Arlington Citizen-Journal

Texas homeless shelter needs help to grow. ‘On any given day, they could be one of us’

Special to the Star-Telegram

A big heart can accomplish a lot. Therefore, a lot of big hearts working together can make even greater things happen.

That’s the thinking behind the Arlington Life Shelter’s Hearts to Homes capital campaign to raise $5.2 million for additional space and services to the homeless.

The project, a new two-story building with more than 12,600 square feet, is planned adjacent to the existing shelter building. It will provide additional services, such as:

Seven family bedrooms. The total number of beds will be increased by 40 percent.

Classroom and small meeting room space will allow other agencies and volunteers to come and provide needed services and programming for residents, including employment information and training.

The annual number of individuals served can increase from about 1,200 to approximately 1,500.

Residents will be able to remain in the shelter on the weekends and when not working to receive even more services.

A computer lab will be included, which will allow residents to train and improve technology skills, which can lead to higher paying jobs.

Expanded children’s facilities and programming, including a state-of-the-art outdoor playground as the centerpiece. Separate rooms will be available for infants/toddlers, children, and teens.

Expanded and upgraded kitchen/dining facilities to provide for more efficiency in preparing and serving meals to residents.

One of the things that separates the Arlington Life Shelter, founded in 1987 by several area faith communities, from other shelters, Reeder said, is they strive to help individuals become self-sufficient in their lives. The program is designed to encourage residents to work and develop the traits necessary to return to stability.

“The real focus is to help people get back on their feet, and that’s what made the shelter appealing to a lot of people,” said Jim Reeder, Capital Campaign Manager for the Life Shelter.

“On any given day about 25 percent of our residents are kids. Another 25-30 percent are women. The board began to look at what we could do, because we just need more room. The shelter is always filled.”

For example, Reeder said the current facility has one room in which youths can play and do their homework.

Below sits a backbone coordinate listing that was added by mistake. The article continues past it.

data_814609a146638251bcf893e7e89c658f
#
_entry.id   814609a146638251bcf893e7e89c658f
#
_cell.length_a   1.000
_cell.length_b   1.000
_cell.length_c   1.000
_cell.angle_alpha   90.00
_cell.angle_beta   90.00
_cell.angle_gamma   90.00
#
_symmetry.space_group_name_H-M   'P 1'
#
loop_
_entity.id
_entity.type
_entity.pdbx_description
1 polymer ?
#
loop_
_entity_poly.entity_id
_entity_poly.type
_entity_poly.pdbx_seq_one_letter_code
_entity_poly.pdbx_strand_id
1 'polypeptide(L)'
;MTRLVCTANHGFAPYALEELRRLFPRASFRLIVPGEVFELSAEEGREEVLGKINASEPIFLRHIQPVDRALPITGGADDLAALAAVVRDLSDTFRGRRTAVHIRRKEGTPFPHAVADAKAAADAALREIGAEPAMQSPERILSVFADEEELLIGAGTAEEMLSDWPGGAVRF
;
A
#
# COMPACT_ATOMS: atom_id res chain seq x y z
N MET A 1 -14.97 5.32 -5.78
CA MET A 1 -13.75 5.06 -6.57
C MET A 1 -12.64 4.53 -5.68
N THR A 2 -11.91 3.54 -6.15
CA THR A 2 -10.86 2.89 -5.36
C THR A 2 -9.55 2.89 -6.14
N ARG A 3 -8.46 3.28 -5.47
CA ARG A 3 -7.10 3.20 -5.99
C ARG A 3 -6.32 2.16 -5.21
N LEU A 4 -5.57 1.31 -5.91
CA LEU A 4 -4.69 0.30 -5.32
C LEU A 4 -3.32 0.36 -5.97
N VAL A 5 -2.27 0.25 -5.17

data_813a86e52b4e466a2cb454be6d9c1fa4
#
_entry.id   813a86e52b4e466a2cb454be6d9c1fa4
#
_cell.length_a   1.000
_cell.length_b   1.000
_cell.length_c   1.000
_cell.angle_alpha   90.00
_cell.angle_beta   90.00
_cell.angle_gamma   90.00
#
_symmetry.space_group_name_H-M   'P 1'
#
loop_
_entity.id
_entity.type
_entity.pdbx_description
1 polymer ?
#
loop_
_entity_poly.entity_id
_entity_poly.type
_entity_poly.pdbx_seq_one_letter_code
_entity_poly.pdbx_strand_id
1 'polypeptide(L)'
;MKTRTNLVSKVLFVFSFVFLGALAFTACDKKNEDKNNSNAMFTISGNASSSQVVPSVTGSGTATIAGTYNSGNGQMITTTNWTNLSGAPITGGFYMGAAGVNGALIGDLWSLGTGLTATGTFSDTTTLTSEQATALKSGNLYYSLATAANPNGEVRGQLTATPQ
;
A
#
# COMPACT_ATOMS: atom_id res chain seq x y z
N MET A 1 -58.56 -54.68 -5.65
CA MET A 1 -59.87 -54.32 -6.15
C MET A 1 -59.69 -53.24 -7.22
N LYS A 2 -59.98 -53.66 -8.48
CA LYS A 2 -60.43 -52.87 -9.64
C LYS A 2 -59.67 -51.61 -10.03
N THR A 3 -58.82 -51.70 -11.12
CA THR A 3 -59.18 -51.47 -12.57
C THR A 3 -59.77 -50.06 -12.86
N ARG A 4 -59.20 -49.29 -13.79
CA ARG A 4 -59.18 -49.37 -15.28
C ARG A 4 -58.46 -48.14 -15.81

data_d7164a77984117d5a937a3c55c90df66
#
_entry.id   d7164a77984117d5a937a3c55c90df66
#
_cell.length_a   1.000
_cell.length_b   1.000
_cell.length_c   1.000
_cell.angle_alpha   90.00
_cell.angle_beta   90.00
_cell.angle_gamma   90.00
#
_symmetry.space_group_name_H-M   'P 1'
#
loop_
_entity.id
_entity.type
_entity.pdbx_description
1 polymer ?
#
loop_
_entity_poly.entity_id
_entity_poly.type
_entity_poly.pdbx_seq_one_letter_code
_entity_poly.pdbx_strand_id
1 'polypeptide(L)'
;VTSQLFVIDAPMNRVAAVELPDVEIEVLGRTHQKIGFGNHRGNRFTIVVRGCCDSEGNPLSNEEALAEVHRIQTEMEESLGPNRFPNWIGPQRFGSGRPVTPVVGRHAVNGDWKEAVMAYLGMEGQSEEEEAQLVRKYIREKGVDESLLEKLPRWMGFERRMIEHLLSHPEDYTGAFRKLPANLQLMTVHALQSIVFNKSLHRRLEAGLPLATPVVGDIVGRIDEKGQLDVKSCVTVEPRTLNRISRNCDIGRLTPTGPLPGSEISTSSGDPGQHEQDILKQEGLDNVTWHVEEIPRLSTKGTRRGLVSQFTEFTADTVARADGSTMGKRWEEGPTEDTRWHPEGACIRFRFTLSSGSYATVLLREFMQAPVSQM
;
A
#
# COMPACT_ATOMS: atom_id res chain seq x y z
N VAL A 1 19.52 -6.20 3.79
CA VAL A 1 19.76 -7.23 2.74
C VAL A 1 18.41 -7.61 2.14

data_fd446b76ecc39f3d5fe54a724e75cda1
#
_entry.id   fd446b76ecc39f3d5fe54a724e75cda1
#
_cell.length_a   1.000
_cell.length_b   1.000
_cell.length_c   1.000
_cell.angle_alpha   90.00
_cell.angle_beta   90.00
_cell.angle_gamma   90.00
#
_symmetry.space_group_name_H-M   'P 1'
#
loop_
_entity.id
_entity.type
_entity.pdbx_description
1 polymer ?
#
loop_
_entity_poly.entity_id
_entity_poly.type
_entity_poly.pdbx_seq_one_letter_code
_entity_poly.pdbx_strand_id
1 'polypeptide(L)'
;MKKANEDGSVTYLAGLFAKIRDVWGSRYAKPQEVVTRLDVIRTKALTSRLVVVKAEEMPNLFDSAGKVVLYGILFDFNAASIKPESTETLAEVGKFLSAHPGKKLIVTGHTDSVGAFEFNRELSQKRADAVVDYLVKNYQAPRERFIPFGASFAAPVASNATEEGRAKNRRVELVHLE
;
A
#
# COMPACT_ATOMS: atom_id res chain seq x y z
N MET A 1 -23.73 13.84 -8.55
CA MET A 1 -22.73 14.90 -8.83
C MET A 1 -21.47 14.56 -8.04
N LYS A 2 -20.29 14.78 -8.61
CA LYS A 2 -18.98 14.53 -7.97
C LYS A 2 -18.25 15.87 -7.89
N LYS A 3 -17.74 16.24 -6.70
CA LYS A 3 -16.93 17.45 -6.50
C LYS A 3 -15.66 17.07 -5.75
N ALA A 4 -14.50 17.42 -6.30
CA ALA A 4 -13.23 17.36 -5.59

“You end up with 22 kids in a 12 by 20 foot room. It’s not a good situation,” he said. “The kids area is the real bellcow of the new place.”

Reeder said a formal groundbreaking on the new building could be as soon as late March or early April.

Reeder said campaign support has come from throughout the community, including individuals, corporations, faith communities and the city of Arlington.

Reeder added that the Life Shelter is kicking off a personalized paver brick program for individuals to help close out the campaign fundraising. Information will be available at

“It’s a great way to leave a legacy for yourself or a loved one and help the homeless in our community,” he said.

“The Moritz Building, named in honor of longtime supporters John David and Leslie Moritz, is designed for families, providing the privacy and activity space not currently available,” said Arlington Life Shelter Executive Director Becky Orander. “The shelter will be able to serve the increasing number of newborns, arriving with their mothers just a few days after birth. They will have the privacy and quiet they need at this time without interfering with children’s activities and bedtime routines as they currently do.”

Orander reflected on her early days with the Life Shelter and the impact it has made on her own life, along with the lives of others helped.

“On my first day of work 21 years ago I met young Benjamin (Mogendi) and his brother, the only children receiving care. Today, Ben, with a child of his own, serves on the shelter’s board of directors, using his personal experience to assist in the development of the new facility,” she said.

Reeder said there is a stigma that often accompanies being homeless that he doesn’t think is fair.

“About 30 to 35 percent actually have a job,” he said. “Issues happen. They don’t have enough money and get evicted, they go through a divorce, they’re staying with someone and for some reason had to leave.

“Truthfully, we could build a building five times the size of this one and would probably be able to fill it. We will continue to work and do all we can to help. These are our neighbors, and on any given day, they could be any one of us.”

"Words can't express what this means to me or them, and I just wanted to say thank you."

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